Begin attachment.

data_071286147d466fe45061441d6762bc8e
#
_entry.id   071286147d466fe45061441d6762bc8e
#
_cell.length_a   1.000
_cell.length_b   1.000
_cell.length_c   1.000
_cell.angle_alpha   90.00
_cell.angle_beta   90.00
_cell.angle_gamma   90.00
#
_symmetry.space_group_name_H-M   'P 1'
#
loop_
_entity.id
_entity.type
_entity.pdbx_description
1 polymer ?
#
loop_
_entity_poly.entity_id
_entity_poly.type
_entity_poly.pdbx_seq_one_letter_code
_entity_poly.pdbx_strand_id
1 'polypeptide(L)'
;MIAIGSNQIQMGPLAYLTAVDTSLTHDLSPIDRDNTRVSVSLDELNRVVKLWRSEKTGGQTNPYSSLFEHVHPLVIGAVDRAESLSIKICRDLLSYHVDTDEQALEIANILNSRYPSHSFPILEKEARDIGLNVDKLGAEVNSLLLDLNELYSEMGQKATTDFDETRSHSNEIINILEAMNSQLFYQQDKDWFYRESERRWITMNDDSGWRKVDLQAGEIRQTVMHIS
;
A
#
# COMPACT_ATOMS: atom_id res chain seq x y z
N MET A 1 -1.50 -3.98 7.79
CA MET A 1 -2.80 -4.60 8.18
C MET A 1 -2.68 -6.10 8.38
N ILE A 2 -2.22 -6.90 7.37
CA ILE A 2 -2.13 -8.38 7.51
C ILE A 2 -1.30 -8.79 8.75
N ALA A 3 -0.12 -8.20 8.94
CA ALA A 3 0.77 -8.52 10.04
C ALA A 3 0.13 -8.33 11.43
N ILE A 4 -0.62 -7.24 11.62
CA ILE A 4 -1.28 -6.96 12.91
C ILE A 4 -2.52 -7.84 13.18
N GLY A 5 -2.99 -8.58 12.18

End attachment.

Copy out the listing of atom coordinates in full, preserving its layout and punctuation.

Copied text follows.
data_071286147d466fe45061441d6762bc8e
#
_entry.id   071286147d466fe45061441d6762bc8e
#
_cell.length_a   1.000
_cell.length_b   1.000
_cell.length_c   1.000
_cell.angle_alpha   90.00
_cell.angle_beta   90.00
_cell.angle_gamma   90.00
#
_symmetry.space_group_name_H-M   'P 1'
#
loop_
_entity.id
_entity.type
_entity.pdbx_description
1 polymer ?
#
loop_
_entity_poly.entity_id
_entity_poly.type
_entity_poly.pdbx_seq_one_letter_code
_entity_poly.pdbx_strand_id
1 'polypeptide(L)'
;MIAIGSNQIQMGPLAYLTAVDTSLTHDLSPIDRDNTRVSVSLDELNRVVKLWRSEKTGGQTNPYSSLFEHVHPLVIGAVDRAESLSIKICRDLLSYHVDTDEQALEIANILNSRYPSHSFPILEKEARDIGLNVDKLGAEVNSLLLDLNELYSEMGQKATTDFDETRSHSNEIINILEAMNSQLFYQQDKDWFYRESERRWITMNDDSGWRKVDLQAGEIRQTVMHIS
;
A
#
# COMPACT_ATOMS: atom_id res chain seq x y z
N MET A 1 -1.50 -3.98 7.79
CA MET A 1 -2.80 -4.60 8.18
C MET A 1 -2.68 -6.10 8.38
N ILE A 2 -2.22 -6.90 7.37
CA ILE A 2 -2.13 -8.38 7.51
C ILE A 2 -1.30 -8.79 8.75
N ALA A 3 -0.12 -8.20 8.94
CA ALA A 3 0.77 -8.52 10.04
C ALA A 3 0.13 -8.33 11.43
N ILE A 4 -0.62 -7.24 11.62
CA ILE A 4 -1.28 -6.96 12.91
C ILE A 4 -2.52 -7.84 13.18
N GLY A 5 -2.99 -8.58 12.18